April 26, 2012

Things To Tweak After Installing Ubuntu 12.04

From the folks at WebUpd8.org

Ubuntu 12.04 LTS Preise Pangolin has been released and many of you have already upgraded or plan on upgrading, so I've made yet another post that you'll hopefully find useful, with things that you may want to tweak, fix or install in Ubuntu 12.04.

Some of the tweaks in this article are old, and we've already talked about it in the previous posts about things to tweak after installing Ubuntu 11.10 or 11.04, but there are also many new things to install and tweak and also, some improved old tweaks.

Unity-specific tweaks

Disable global menu (appmenu), overlay scrollbars, whitelist the systray and more

If you're new to global menus or overlay scrollbars, give them a try for a few days before disabling them.

If until now, you had to modify configuration files or run various commands to disable the global menu (appmenu), the overlay scrollbars or whitelist the systray, this time things got a lot easier thanks to some tools such as Unsettings.

tweak unity unsettings

So those of you who don't like the global menu, overlay scrollbars or want to whitelist the systray so applications that use a notification area icon show up on the Unity panel, can use Unsettings to change these settings with a click.

But that's not all Unsettings can do. You can also use it to change the GTK or icon theme, further tweak Unity and more:
  • Unity Launcher look: change launcher size, opacity, select when devices show up on the launcher or get a "show desktop" icon
  • Launcher behaviour: visibility (always visible or autohide), autohide animation, reveal trigger, edge responsiveness, urgent animation, launch animation, blacklight
  • Dash: set Dash size, blur, enable or disable apps available for download and recently used apps, enable / disable search for all files
  • Panel: set the opacity, enable / disable opaque if maximized, set the applications available in the systray whitelist and enable / disable the real name, user menu and sound indicator from showing up on the panel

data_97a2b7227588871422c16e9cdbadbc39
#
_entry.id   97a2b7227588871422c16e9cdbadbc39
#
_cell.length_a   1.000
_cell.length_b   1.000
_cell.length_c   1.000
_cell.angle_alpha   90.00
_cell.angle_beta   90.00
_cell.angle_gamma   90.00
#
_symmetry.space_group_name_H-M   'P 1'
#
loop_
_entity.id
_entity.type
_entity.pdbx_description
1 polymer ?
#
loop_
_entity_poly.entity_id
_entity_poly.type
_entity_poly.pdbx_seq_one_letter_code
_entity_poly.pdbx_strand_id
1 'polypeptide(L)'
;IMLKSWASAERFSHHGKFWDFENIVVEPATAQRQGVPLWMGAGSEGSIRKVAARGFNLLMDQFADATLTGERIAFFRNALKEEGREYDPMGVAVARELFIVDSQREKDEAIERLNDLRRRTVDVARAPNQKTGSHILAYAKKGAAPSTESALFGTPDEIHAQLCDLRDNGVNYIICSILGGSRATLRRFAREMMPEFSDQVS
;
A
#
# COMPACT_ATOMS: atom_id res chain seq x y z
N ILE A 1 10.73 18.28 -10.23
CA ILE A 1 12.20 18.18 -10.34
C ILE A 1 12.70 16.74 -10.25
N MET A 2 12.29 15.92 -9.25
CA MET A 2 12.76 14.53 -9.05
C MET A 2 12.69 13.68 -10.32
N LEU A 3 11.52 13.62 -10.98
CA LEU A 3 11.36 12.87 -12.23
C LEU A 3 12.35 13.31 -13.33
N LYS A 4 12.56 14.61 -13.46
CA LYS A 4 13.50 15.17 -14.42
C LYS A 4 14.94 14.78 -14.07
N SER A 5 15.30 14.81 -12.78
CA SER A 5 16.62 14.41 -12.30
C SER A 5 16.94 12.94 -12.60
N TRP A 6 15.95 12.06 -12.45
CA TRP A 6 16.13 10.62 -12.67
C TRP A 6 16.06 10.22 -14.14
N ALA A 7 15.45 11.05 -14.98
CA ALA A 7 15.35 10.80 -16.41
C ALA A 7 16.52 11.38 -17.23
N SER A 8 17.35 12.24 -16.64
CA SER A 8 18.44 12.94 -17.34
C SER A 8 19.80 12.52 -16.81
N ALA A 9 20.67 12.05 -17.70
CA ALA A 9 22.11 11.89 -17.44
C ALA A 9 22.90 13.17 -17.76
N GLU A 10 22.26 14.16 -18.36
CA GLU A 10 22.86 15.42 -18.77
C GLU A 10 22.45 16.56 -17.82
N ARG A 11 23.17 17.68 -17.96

• Change fonts, hinting and antialiasing
  • Windows: enable / disable overlay scrollbars, global menu, click to focus, HUD, auto raise (as well as the delay) and change automaximize value
  • Desktop: set the number of vertical and horizontal workspaces, show / hide various icons on the desktop like the home, computer, trash or network icon, configure the next monitor pressure (for multi-monitor setups), shortcut hints overlay, ALT + Tab settings
  • Change GTK, Window, Icon and cursor themes.

To install Unsettings in Ubuntu, use the following commands in a terminal:

sudo add-apt-repository ppa:diesch/testing
sudo apt-get update
sudo apt-get install unsettings

Unsettings isn't the only such tool, there's also MyUnity and Ubuntu Tweak, each with some common but also some extra features.

Tweak Unity 2D

Unsettings and MyUnity are nice for Unity 3D, but they lack proper support for Unity 2D so to easily tweak Unity 2D, you can install Ubuntu Tweak, which lets you enable / disable HUD, set Dash to full screen, change the launcher autohide (this is also available in System Settings, under Appearence) and multi-monitor behaviour.

To install Ubuntu Tweak, use the commands below:
sudo add-apt-repository ppa:tualatrix/ppa
sudo apt-get update
sudo apt-get install ubuntu-tweak

Get Unity Dodge Windows autohide behaviour back

The window dodge Unity launcher autohide behaviour has been removed from Ubuntu 12.04 Precise Pangolin but you can get it back using a work-around. It's not perfect and the icons will shift to the left when the launcher autohides, but if you really want this feature back (for Unity 3D), give it a try!

There are two window dodge behaviours available: one that works mostly as it used to be in Ubuntu 11.10 and the other one only works for maximized windows: